Wednesday night's loss against the Cincinnati Reds was frustrating for many reasons. Some could point to manager Brad Ausmus' bullpen usage, and some could point to the rain delay costing David Price a chance at a complete game three-peat. Perhaps the most frustrating thing of all, though, was Detroit's hitting late in the game. Outside of Tyler Collins' pinch-hit homer, Detroit was shut down in the late innings. They were held to just six hits on the night, two of which came in the ninth inning or later. This is part of a disturbing trend that has shown up in Detroit since 2013.
In the past three years, the Tigers have been one of baseball's best offensive teams. Their .334 wOBA and 111 wRC+ lead all of baseball during that span by a healthy margin. However, they show a large split in performance when in what Fangraphs defines as a "low" leverage situation (a situation where an at-bat will likely not have a drastic effect on the probability of a team winning) and what is considered "high" leverage (an at-bat which will have a large effect on a team's win probability).
In low leverage situations, Detroit is hitting .281/.337/.432 for a robust wRC+ of 113. However, during high leverage opportunities, the team's batting line plummets to .242/.316/.383, which is an 89 wRC+. Quite literally, over the last three years the Tigers have been 21 percent less effective as hitters in clutch situations versus nonclutch situations.
There are reasons for the Tigers' hitting woes in big moments, not the least of which is quality of competition. To give extreme examples from Wednesday night, the Tigers were locked in a high-leverage battle with the Reds going into the ninth, and thus were forced to face Aroldis Chapman. The Chicago Cubs, who beat the Cleveland Indians 17-0, faced emergency reliever Ryan Raburn in the ninth. The results were predictable; Detroit was set down in order while many runs ensued for the Cubs in Cleveland.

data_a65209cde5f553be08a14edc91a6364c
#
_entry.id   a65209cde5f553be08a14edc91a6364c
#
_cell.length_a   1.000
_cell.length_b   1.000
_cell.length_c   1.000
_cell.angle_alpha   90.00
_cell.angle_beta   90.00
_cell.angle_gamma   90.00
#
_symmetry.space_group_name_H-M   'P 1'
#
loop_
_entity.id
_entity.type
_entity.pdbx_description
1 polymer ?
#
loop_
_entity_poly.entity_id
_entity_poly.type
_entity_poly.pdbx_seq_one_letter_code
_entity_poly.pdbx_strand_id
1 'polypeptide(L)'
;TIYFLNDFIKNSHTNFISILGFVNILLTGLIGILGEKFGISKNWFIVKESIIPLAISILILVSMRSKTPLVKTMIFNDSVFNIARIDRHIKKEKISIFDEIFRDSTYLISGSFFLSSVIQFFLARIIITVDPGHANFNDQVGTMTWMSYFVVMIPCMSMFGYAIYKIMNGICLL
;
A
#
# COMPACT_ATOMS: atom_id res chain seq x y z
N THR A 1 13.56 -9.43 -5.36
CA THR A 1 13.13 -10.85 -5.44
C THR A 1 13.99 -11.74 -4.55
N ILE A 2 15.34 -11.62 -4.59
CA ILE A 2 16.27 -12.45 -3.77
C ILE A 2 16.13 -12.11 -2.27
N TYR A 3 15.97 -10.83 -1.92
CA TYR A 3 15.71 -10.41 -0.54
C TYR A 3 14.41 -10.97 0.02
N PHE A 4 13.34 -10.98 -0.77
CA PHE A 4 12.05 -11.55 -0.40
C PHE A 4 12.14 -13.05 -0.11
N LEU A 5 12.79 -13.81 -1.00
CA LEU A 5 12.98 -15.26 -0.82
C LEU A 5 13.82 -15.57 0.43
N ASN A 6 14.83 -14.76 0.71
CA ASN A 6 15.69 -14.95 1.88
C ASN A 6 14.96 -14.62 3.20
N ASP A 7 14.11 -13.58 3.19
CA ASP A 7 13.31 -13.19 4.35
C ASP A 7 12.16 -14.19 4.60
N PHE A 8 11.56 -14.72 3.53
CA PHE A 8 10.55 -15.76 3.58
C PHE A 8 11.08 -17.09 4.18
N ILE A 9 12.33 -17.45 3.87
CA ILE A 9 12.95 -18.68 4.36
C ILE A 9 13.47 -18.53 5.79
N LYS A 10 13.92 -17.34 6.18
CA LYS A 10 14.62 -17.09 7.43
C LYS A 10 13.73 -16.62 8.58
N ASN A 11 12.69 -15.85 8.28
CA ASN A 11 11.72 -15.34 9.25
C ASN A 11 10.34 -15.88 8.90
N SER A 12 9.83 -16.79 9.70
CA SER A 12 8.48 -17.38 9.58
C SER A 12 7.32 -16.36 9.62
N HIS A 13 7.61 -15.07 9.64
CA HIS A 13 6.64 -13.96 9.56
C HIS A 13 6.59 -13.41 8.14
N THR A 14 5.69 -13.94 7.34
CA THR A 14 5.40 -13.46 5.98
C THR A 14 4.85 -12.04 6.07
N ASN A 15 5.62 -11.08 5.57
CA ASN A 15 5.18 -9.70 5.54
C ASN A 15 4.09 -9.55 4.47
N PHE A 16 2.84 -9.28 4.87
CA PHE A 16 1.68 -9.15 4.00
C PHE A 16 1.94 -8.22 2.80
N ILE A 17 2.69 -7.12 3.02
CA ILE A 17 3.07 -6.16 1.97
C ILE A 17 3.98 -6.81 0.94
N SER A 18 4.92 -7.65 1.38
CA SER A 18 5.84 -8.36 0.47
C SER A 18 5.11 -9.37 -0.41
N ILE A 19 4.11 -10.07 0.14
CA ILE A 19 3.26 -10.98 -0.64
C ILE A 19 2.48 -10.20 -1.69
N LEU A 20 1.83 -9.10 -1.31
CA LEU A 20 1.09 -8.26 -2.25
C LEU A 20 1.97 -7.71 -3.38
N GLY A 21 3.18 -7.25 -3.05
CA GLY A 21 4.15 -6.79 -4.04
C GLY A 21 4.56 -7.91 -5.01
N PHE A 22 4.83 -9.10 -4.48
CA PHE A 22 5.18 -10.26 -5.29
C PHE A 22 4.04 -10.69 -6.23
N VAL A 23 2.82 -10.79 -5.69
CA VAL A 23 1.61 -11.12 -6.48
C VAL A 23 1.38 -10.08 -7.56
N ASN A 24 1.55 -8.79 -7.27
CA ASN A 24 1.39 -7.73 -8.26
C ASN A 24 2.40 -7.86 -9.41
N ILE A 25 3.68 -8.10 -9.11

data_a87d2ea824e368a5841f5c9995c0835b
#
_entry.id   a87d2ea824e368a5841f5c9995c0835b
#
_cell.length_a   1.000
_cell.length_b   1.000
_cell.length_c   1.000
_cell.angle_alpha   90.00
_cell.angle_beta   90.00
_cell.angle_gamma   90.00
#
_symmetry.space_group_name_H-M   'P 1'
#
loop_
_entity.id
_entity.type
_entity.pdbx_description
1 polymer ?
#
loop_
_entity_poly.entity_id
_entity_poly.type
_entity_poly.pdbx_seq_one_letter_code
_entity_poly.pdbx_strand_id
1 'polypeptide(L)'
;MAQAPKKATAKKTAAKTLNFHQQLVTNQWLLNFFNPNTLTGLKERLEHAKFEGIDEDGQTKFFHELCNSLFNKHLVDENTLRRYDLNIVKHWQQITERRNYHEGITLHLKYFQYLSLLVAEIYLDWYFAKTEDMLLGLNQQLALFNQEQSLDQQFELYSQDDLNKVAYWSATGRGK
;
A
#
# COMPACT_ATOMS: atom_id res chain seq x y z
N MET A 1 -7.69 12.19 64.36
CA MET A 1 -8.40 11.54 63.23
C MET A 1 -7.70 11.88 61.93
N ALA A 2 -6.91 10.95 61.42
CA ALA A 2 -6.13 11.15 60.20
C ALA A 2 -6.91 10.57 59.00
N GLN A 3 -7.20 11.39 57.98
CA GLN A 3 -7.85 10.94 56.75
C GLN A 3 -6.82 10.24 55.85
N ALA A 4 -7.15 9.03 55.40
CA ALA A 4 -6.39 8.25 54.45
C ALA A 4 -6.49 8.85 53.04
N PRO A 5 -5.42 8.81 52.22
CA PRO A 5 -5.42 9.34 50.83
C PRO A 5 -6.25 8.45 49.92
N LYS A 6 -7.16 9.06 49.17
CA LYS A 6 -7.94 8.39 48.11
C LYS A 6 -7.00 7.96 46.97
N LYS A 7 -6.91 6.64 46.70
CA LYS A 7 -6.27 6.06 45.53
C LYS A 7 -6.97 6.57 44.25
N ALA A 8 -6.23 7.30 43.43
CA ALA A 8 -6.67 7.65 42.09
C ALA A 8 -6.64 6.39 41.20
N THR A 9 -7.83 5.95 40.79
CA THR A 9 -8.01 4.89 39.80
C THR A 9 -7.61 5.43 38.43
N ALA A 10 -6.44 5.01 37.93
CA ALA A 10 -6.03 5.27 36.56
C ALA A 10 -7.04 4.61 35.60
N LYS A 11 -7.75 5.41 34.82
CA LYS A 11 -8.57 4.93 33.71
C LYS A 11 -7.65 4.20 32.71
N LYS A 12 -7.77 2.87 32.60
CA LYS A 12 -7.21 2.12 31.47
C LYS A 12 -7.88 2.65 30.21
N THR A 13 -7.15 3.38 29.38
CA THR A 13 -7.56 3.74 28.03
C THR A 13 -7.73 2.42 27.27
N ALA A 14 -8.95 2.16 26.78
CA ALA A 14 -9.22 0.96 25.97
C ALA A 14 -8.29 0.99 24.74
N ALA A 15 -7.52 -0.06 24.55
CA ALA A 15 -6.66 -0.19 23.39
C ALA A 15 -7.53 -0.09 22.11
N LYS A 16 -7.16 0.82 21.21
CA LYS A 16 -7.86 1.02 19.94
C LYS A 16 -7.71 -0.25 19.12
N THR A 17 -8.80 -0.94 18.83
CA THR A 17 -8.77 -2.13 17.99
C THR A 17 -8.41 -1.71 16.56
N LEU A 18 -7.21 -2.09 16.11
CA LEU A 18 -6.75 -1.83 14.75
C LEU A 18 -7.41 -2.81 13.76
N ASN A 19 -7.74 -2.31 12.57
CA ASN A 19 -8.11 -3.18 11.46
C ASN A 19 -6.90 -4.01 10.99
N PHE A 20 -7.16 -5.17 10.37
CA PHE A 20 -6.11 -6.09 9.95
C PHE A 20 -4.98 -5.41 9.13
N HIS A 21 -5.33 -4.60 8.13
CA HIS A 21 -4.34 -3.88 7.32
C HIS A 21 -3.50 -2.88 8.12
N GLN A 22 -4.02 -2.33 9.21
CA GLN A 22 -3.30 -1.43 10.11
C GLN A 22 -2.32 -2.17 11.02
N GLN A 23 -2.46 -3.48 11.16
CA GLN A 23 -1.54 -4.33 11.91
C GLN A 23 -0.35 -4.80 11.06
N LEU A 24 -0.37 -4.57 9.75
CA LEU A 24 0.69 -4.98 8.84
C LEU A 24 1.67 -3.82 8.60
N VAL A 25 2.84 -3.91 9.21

That is to say, the higher the leverage in a game, the better the pitcher on the mound is likely to be. This is reflected in league-wide stats from 2013 to 2015, which show that the average wRC+ in low leverage situations is 95, while the league-average high leverage wRC+ is 91. There's a drop-off there, but nowhere near as dramatic as Detroit's. This table further breaks down the split in run creation by leverage.
Team differences in leverage-based wRC+
|Team||Low-Leverage wRC+||High-Leverage wRC+||Difference|
|New York Yankees||87||91||4|
|New York Mets||90||90||0|
|Chicago White Sox||85||83||-2|
Detroit's split in hitting effectiveness is one of the largest in the league, but it's not unprecedented. The woebegone Texas Rangers suffer a 27-point drop-off in performance in big moments, while on the opposite end of the spectrum the Kansas City Royals are essentially kings of the high leverage. The standard deviation on this sample (assuming all teams' opportunities are weighted equally) is about 11.5, so the Tigers scoring a negative 24 gives us a z-score of -2.09. This means that there is roughly a two percent chance that a team showing that sharp of a difference between wRC+ values based on leverage is due to pure luck, so we can go ahead and conclude the Tigers are just a bad team at clutch hitting.
Detroit's inability to hit in the clutch has plagued them over the last three years as much as bullpen issues. Hitting better in key scenarios would go a long way to take stress off of the beleagured relief corps and help Detroit climb back into the divisional race.